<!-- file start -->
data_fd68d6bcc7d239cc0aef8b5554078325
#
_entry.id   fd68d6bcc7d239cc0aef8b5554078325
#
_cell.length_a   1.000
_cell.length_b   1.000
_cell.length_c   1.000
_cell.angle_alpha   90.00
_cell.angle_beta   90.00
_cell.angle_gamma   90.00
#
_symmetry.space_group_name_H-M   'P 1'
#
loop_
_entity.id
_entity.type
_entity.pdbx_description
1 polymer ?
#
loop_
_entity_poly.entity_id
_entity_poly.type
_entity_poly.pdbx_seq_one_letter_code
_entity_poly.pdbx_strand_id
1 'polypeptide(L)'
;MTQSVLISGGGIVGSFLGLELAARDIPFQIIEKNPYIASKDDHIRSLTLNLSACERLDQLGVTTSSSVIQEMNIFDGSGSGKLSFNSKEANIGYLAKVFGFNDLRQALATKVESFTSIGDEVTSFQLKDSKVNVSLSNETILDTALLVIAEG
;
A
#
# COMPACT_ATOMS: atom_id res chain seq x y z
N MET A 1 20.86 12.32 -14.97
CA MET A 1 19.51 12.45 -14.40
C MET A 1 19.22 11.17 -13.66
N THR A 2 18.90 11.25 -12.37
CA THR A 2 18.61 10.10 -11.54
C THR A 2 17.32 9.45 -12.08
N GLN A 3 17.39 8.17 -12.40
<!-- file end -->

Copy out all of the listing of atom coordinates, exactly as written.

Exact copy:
data_fd68d6bcc7d239cc0aef8b5554078325
#
_entry.id   fd68d6bcc7d239cc0aef8b5554078325
#
_cell.length_a   1.000
_cell.length_b   1.000
_cell.length_c   1.000
_cell.angle_alpha   90.00
_cell.angle_beta   90.00
_cell.angle_gamma   90.00
#
_symmetry.space_group_name_H-M   'P 1'
#
loop_
_entity.id
_entity.type
_entity.pdbx_description
1 polymer ?
#
loop_
_entity_poly.entity_id
_entity_poly.type
_entity_poly.pdbx_seq_one_letter_code
_entity_poly.pdbx_strand_id
1 'polypeptide(L)'
;MTQSVLISGGGIVGSFLGLELAARDIPFQIIEKNPYIASKDDHIRSLTLNLSACERLDQLGVTTSSSVIQEMNIFDGSGSGKLSFNSKEANIGYLAKVFGFNDLRQALATKVESFTSIGDEVTSFQLKDSKVNVSLSNETILDTALLVIAEG
;
A
#
# COMPACT_ATOMS: atom_id res chain seq x y z
N MET A 1 20.86 12.32 -14.97
CA MET A 1 19.51 12.45 -14.40
C MET A 1 19.22 11.17 -13.66
N THR A 2 18.90 11.25 -12.37
CA THR A 2 18.61 10.10 -11.54
C THR A 2 17.32 9.45 -12.08
N GLN A 3 17.39 8.17 -12.40